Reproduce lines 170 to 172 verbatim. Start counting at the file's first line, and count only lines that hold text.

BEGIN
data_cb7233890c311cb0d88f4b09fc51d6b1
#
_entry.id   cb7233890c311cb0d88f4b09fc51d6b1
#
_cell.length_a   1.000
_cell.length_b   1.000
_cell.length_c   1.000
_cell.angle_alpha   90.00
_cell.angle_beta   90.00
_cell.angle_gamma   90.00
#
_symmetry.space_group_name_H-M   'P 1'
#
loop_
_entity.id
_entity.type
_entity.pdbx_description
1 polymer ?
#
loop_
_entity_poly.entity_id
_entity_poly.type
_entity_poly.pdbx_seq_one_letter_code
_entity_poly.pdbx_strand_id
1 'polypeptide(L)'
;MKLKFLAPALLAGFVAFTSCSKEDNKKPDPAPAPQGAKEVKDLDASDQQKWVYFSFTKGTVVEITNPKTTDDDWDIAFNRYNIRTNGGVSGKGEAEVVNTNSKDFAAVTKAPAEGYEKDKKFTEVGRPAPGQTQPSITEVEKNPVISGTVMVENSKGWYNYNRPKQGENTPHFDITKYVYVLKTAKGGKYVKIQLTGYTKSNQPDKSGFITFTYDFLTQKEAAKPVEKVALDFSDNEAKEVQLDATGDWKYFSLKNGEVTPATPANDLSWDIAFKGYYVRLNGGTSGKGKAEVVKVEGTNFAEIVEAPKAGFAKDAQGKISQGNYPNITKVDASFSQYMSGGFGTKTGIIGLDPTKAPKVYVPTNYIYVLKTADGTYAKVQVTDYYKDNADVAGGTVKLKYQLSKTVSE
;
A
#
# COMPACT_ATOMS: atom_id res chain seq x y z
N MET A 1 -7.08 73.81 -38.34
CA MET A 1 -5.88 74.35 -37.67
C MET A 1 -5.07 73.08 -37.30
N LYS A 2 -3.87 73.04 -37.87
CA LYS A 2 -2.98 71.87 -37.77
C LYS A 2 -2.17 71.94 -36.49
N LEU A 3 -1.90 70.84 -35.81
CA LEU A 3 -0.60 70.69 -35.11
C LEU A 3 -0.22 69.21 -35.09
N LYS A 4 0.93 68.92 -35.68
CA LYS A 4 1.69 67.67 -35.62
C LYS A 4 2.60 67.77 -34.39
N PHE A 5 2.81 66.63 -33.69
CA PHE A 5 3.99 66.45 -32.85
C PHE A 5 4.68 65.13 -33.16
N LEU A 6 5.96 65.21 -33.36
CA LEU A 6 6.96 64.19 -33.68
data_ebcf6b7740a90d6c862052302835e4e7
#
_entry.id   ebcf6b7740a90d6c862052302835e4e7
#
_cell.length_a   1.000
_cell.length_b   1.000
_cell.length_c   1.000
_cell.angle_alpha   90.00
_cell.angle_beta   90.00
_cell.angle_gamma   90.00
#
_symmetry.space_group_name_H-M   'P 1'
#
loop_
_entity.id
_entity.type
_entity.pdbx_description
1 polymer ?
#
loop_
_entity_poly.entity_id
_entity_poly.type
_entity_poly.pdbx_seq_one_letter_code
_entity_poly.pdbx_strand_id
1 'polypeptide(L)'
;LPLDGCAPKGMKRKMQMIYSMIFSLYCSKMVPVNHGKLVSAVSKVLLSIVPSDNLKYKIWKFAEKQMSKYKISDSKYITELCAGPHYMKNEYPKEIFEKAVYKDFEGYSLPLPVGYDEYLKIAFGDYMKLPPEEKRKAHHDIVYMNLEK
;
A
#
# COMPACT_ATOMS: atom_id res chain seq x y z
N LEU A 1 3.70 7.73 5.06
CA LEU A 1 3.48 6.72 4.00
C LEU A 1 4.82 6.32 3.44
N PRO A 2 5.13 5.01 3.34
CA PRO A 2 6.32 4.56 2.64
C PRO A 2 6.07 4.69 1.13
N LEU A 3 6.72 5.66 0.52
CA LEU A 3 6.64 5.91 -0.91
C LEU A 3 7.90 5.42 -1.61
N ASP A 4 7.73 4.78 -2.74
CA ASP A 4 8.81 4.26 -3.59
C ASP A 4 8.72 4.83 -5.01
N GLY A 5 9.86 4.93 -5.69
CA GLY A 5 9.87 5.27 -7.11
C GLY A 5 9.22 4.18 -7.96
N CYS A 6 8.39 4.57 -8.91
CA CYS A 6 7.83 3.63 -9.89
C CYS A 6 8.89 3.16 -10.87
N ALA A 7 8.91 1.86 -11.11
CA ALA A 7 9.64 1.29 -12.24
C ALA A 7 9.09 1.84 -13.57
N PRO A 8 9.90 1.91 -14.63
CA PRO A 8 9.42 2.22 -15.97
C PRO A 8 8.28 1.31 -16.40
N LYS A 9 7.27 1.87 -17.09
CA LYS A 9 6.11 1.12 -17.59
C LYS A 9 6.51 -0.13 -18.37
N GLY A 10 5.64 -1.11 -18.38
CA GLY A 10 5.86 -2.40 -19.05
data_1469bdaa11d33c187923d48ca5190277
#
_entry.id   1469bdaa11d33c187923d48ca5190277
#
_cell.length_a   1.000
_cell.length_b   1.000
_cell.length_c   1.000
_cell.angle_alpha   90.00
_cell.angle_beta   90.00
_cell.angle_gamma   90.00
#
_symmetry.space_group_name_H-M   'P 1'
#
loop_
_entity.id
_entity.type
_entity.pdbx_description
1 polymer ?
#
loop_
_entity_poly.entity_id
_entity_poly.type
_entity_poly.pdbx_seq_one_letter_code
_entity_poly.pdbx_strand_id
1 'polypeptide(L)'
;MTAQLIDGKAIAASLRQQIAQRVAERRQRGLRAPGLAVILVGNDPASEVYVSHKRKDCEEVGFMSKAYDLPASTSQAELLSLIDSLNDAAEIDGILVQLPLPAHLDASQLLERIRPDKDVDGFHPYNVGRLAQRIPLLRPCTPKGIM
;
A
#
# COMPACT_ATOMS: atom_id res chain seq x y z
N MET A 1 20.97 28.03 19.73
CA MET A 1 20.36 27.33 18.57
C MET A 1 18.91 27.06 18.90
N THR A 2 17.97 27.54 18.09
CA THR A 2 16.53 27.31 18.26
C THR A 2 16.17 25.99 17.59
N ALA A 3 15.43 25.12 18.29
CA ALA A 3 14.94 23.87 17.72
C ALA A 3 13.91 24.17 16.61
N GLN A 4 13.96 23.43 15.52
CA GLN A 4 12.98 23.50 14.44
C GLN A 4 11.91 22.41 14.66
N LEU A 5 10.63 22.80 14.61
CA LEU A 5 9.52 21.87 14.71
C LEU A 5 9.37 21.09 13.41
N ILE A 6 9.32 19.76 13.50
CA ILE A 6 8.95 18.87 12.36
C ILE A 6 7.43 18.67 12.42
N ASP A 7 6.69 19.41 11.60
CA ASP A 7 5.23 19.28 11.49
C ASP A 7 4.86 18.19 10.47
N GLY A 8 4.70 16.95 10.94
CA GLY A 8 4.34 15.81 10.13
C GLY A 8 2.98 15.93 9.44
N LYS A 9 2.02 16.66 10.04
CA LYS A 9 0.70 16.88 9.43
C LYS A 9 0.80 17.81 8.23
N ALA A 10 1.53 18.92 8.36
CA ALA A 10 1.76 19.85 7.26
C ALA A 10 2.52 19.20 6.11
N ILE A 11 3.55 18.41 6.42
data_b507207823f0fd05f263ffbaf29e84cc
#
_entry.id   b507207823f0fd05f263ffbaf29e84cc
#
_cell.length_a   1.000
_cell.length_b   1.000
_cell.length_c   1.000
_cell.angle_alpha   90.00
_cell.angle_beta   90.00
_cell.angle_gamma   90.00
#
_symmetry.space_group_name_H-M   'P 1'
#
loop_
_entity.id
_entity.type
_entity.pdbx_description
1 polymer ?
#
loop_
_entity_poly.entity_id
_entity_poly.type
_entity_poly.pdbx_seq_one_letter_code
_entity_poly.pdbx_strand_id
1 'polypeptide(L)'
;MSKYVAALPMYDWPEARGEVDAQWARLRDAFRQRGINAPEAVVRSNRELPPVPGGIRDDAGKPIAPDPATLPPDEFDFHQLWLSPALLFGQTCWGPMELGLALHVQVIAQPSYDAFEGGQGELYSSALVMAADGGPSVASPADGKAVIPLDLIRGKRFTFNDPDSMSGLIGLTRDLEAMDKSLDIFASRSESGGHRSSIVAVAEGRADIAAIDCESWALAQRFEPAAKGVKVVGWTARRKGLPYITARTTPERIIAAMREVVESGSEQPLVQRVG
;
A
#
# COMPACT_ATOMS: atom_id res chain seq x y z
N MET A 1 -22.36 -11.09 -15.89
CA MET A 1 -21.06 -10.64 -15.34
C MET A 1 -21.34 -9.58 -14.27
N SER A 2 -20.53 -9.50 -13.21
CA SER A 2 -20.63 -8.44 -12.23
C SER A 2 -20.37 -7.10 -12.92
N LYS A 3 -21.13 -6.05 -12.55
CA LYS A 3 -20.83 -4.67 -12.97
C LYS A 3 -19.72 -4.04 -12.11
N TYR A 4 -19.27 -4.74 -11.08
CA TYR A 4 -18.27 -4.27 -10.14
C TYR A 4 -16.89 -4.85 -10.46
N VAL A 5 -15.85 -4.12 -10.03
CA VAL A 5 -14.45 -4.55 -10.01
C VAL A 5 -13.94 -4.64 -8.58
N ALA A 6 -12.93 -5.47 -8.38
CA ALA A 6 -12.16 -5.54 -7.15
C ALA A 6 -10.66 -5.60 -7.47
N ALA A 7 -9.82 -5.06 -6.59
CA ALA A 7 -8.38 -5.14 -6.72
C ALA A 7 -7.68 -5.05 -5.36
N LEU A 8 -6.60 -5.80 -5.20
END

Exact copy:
_entry.id   b507207823f0fd05f263ffbaf29e84cc
#
_cell.length_a   1.000